Bkerzay village, a green sanctuary in Lebanon for art and authentic living
At least 150 pieces of pottery are produced in Bkerzay every week.
2017/07/09 Issue: 114 Page: 21
The Arab Weekly
Bkerzay, Lebanon - Preserving nature and anchoring the people in their land, reviving traditional crafts and ensuring sustainability is the three-way goal of Bkerzay. The eco-village project — situated within luscious green lands covered with old olive trees and wild pine forests in the heart of Lebanon’s Chouf Mountains — is meant to set a precedent in a country that is quickly losing its green areas to concrete blocks and modernisation.
“It is a reaction to what is going on in the country, a positive one,” said founder Ramzi Salman. “We have grown up in this country and saw the beauty of it but we are also seeing the ugly things… It is an attempt to remind people of authentic beauty.
“Also, what you do (properly) is usually copied and I wanted to do a positive thing to be copied.”
When Salman started the project in 2010, the idea was to set up a hub for craftsmen and artisans starting with pottery, a millennia-old craft that was dying.
He explained he wanted to create a platform of exchange between the underprivileged rural regions and city people and to stem migration to urban areas. “We wanted to reverse the trend (migration),” he said. “To do that, you have to highlight local talents and know-how and establish this financial interaction with the city.”
Built on an area of 200,000 sq. metres, Bkerzay has evolved into a preservation project of both the environment and the rural communities. It was expanded to include eco-lodges and artisans’ workshops
“There are a lot of local capabilities in crafts but they lacked artistic guidance of what markets and customers wanted. Bkerzay pottery combined art and artisan know-how becoming a well-recognised hub for all potters to exhibit. It has definitely revived the craft,” said project manager Lara Moutin.
The ceramic bowls, plates, cups and decorative pieces with contemporary colourful designs of various patterns made with traditional techniques have become a Bkerzay trademark and are sold in shops around Beirut. In addition to a permanent exhibition by its own master potters, a yearly pottery festival takes place in Bkerzay with craftsmen gathering from all over Lebanon.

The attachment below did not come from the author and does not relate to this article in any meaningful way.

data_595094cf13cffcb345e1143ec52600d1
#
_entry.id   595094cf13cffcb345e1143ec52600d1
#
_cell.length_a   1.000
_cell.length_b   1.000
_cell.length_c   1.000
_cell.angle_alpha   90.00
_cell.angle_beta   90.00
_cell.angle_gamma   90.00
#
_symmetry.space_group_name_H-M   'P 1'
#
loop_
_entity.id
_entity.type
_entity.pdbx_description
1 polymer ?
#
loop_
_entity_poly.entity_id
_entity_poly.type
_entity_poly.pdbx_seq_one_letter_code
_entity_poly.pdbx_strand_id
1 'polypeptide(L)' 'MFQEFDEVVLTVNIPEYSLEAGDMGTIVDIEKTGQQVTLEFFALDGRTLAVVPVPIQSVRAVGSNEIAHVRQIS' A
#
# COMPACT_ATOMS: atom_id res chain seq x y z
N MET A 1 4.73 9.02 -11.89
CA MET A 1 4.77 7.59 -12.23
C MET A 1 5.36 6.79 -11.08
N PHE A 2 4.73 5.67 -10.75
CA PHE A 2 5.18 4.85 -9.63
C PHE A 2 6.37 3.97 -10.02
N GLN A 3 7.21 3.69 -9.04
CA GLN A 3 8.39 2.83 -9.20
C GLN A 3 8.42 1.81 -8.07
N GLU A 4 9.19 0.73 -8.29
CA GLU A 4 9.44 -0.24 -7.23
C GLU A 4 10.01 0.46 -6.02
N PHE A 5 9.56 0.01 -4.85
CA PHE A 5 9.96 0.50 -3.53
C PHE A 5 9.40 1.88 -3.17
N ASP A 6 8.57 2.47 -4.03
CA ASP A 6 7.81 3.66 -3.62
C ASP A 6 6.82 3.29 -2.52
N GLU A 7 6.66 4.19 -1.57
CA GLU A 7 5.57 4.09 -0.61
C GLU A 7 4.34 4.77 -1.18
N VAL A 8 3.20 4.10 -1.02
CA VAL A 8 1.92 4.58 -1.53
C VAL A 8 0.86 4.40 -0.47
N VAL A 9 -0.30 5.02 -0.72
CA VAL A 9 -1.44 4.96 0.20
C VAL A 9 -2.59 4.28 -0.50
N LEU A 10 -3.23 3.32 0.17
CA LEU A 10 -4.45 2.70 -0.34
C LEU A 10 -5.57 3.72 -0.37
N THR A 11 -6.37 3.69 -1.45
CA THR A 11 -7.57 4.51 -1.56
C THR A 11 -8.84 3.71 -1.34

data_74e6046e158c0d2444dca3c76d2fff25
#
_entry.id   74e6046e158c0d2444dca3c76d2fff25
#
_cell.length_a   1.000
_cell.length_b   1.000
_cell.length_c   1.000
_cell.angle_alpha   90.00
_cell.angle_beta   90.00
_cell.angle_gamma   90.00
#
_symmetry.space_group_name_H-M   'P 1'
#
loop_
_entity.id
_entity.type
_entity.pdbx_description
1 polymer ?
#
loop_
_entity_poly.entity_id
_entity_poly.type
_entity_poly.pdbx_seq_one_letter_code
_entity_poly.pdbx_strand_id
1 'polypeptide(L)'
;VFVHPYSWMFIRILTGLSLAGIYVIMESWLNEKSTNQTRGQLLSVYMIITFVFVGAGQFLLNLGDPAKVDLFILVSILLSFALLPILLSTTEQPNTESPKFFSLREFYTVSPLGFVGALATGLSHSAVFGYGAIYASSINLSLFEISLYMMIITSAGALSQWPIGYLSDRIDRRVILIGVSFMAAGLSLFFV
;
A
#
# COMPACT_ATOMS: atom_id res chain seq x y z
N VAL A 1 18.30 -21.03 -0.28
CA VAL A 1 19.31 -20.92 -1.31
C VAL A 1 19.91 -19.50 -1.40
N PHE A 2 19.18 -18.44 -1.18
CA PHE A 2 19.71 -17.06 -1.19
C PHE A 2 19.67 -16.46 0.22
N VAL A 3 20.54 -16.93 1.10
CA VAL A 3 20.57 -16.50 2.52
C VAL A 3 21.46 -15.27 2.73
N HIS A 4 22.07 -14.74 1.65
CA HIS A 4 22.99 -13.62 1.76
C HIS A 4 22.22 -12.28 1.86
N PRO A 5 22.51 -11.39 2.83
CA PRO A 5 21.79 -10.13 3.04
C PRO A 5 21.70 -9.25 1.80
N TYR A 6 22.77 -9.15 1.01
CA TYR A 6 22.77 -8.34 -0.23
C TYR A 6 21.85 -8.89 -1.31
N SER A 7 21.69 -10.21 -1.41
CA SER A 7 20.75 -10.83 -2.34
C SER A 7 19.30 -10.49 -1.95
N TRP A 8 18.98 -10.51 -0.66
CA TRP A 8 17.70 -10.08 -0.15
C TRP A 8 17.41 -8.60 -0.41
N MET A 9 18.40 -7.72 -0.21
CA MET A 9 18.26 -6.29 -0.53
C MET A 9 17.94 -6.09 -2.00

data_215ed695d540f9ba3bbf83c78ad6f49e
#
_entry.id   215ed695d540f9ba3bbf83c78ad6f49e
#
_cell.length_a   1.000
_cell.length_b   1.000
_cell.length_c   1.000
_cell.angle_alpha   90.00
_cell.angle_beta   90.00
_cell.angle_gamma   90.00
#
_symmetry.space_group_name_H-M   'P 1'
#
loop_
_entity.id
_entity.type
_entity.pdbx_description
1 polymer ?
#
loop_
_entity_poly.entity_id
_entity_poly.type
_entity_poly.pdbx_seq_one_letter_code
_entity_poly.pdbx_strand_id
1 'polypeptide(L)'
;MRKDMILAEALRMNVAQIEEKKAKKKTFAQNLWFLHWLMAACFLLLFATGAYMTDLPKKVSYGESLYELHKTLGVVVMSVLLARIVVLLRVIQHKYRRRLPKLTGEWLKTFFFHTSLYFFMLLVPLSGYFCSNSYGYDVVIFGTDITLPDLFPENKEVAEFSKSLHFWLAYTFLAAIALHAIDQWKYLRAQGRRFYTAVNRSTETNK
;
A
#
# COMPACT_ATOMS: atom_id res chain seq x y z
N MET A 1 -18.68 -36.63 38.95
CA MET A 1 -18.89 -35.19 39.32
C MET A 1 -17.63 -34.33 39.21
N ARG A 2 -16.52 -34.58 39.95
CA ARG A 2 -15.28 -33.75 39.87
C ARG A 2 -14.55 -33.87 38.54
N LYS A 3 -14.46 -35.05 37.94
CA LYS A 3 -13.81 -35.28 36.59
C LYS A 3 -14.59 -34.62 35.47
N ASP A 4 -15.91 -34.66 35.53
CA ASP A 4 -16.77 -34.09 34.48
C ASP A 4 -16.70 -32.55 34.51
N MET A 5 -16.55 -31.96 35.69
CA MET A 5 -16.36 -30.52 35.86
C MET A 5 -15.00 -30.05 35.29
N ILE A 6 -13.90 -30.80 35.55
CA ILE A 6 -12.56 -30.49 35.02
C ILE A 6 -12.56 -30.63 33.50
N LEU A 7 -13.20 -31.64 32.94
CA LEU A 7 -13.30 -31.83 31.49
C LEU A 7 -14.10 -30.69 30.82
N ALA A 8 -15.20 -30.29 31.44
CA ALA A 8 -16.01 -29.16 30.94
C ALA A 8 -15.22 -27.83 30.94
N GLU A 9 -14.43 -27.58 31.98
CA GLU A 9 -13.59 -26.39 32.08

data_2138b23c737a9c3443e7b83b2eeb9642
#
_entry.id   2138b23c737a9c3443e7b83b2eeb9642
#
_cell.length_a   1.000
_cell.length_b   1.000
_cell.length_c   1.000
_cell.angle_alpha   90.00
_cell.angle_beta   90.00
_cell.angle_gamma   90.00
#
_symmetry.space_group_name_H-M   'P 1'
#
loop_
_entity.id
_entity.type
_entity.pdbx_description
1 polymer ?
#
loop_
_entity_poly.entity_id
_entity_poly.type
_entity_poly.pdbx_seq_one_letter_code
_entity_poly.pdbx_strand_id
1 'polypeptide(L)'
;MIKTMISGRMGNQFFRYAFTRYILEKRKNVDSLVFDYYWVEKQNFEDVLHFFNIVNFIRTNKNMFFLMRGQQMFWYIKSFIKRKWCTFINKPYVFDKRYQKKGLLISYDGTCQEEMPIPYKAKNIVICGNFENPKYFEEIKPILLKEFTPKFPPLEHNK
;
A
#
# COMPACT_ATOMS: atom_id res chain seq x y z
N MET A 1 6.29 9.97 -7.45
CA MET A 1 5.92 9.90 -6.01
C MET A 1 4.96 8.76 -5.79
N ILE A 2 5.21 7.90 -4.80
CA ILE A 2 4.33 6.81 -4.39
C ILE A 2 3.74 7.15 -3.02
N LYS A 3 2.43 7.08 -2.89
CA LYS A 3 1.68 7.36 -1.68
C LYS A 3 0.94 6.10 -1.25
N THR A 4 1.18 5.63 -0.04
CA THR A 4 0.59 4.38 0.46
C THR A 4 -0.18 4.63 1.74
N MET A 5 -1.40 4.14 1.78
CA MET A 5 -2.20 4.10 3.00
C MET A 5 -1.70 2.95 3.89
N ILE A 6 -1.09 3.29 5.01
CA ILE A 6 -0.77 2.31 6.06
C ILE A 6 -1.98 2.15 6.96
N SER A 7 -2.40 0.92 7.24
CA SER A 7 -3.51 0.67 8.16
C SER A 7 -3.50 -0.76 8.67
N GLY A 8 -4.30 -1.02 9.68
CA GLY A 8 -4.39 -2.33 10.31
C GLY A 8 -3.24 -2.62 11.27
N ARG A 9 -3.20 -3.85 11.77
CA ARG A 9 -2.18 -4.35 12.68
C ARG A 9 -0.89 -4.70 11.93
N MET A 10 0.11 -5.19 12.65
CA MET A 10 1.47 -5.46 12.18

Visitors can see Bkerzay’s two resident potters working on site and can take pottery lessons themselves
Ahmad Deif works with 20 types of sand and clay, using different recipes and moulding various shapes and colours before tucking them in ovens at Bkerzay pottery. The 27-year-old Egyptian master potter has spent half of his life exercising the craft. He arrived in Lebanon six years ago and is sharing his knowledge with local craftsmen to produce more sophisticated and artistic potteries.
At least 150 pieces of pottery are produced in Bkerzay every week. “The art of pottery is very large,” Deif explained. “One can use different raw materials in different ways and combinations. Also, different oven temperatures are applied depending on the end product that you want.”
Bkerzay is also a green village dedicated to preserving the natural surroundings and encouraging production of honey, olive oil, soap and herbs. Plantations are being developed to produce organic fruit and vegetables, guest houses and lodges are built around trees to avoid having to cut a single one.
The dwellings, boasting rural and vernacular architectural styles and powered by solar energy, were built using local and recycled construction materials. The project includes ten basic small rooms suitable for hikers and backpackers and artisan residences in which artists can spend time to produce artworks, of which one at least will be dedicated to Bkerzay.
Additional amenities include a main restaurant and a café offering traditional dishes, a swimming pool, a Turkish bath, a massage room and hiking paths.
Moutin said the place caters to a wide variety of clients, including young urban professionals, retired middle-aged couples, young families with young children and students, all seeking an authentic lifestyle with a connection with nature, in a preserved environment away from digital and noise pollution.
Bkerzay is also vying for a Building Research Establishment Environmental Assessment Method (BREEAM) rating, a highly demanding certification that applies to green constructions, Moutin said.
“The aim is to shift completely away from fossil fuel use,” she said. “We are acquiring capabilities to get our energy only if not mainly from solar. We are triggering a waste management project through recycling and producing compost from organic waste to be used in bio plantation, while wastewater will be collected for irrigation.”
Bkerzay is not a hotel, nor a resort, Salman stressed. “It is an idealistic project to remind people about the ingredients of happiness and beauty. It is a call back to authentic and genuine living.”
With numerous initiatives in the works, Bkerzay sets a perfect example of ecotourism philosophy. It is also fast becoming a springboard for developing the country’s artisan crafts and promoting the products of the Chouf region.
The site is to be fully operational by end of August.